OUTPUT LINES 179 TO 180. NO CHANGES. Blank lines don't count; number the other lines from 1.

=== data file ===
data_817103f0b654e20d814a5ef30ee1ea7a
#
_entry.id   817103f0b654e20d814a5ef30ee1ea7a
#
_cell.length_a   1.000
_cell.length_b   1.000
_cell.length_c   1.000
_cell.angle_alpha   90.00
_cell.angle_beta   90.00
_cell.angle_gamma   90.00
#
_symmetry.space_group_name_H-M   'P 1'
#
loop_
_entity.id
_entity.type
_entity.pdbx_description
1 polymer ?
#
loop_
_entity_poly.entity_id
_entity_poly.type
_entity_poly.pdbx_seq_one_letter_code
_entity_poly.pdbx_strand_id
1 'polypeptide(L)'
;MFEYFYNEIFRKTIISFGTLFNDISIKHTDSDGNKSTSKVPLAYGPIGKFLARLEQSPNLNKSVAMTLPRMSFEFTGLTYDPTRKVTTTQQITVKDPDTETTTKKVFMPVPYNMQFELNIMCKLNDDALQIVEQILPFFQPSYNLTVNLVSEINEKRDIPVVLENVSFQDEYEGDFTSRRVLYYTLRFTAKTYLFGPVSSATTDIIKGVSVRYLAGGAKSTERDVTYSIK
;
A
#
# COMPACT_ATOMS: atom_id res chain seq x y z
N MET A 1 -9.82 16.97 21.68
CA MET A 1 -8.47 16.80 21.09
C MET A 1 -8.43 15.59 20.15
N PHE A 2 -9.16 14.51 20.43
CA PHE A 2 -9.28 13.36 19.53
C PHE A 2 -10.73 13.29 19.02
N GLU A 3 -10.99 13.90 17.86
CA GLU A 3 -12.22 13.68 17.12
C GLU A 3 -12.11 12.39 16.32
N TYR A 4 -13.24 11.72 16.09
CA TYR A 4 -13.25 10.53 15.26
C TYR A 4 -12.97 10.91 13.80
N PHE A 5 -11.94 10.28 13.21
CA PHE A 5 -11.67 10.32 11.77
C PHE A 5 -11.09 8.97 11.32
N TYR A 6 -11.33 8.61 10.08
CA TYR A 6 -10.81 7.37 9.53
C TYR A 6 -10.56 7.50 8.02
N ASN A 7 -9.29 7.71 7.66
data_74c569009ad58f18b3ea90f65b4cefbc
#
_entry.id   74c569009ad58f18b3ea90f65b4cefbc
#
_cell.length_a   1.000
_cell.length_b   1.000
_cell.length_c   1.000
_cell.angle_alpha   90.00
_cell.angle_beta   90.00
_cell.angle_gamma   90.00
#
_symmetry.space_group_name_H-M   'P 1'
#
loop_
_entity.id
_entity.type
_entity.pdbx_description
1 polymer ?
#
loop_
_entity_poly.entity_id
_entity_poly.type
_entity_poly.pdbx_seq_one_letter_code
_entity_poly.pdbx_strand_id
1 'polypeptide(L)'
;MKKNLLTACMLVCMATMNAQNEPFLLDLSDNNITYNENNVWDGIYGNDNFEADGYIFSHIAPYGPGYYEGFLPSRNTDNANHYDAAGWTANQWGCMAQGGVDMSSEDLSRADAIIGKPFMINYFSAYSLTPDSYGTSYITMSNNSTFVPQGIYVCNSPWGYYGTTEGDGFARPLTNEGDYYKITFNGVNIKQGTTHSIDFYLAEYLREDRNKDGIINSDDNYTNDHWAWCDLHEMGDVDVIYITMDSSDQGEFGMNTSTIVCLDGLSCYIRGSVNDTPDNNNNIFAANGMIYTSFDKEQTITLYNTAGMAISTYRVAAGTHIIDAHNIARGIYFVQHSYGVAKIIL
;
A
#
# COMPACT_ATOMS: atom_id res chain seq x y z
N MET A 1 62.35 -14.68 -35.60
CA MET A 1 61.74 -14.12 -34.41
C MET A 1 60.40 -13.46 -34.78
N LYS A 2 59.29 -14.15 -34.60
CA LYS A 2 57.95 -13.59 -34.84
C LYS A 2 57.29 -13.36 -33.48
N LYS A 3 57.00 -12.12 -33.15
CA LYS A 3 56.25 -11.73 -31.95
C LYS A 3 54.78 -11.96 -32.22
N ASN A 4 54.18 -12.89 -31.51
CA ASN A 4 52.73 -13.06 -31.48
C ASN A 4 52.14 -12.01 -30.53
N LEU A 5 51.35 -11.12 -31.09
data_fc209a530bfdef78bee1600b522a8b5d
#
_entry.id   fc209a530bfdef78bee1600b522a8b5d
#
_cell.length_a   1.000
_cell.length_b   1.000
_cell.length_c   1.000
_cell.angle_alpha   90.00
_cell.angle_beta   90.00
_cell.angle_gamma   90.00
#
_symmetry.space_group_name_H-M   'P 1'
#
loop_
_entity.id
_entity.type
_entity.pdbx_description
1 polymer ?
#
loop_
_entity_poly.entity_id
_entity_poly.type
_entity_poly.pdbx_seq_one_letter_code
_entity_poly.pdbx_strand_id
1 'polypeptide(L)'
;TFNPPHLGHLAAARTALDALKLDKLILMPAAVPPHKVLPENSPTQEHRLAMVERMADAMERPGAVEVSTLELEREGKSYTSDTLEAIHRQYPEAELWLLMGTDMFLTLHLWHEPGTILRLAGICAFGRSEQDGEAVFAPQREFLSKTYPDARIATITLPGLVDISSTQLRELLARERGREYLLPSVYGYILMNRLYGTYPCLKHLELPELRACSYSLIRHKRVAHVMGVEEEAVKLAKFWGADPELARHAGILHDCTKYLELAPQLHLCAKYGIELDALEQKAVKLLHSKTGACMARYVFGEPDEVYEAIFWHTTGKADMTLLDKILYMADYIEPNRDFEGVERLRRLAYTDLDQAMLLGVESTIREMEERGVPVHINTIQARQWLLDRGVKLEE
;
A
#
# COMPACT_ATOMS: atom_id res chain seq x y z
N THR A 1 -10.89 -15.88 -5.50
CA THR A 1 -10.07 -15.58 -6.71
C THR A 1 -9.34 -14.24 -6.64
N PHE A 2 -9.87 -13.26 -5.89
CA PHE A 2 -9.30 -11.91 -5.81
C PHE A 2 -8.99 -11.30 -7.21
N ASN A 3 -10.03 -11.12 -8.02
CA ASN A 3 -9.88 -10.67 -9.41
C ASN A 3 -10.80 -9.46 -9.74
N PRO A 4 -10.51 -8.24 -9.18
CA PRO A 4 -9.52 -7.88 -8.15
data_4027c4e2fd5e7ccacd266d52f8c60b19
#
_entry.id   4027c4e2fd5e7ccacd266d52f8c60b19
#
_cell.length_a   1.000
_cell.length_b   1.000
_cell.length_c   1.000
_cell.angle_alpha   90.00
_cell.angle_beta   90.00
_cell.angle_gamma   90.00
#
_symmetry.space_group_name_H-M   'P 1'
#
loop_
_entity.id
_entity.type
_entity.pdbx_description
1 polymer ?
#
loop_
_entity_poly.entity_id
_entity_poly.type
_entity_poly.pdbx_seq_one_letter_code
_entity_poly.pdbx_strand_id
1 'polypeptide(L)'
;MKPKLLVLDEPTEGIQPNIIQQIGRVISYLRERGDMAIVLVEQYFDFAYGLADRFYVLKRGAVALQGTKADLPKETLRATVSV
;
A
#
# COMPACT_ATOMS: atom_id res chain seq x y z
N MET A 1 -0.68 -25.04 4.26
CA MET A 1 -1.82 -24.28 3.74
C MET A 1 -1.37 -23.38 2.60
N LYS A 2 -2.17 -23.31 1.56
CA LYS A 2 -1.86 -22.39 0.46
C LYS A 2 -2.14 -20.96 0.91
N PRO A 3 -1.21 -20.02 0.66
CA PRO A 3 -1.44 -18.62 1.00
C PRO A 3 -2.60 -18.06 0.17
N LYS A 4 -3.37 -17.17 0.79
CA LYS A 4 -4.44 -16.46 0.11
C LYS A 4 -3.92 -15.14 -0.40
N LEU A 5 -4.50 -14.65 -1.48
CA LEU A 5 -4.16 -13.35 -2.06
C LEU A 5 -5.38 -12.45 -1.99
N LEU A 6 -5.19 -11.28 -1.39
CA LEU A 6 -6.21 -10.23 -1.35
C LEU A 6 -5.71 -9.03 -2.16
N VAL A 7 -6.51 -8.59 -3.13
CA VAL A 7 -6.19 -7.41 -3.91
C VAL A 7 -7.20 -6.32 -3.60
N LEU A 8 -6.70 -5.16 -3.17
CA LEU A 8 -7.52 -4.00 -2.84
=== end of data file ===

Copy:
N LEU A 6 -5.19 -11.28 -1.39
CA LEU A 6 -6.21 -10.23 -1.35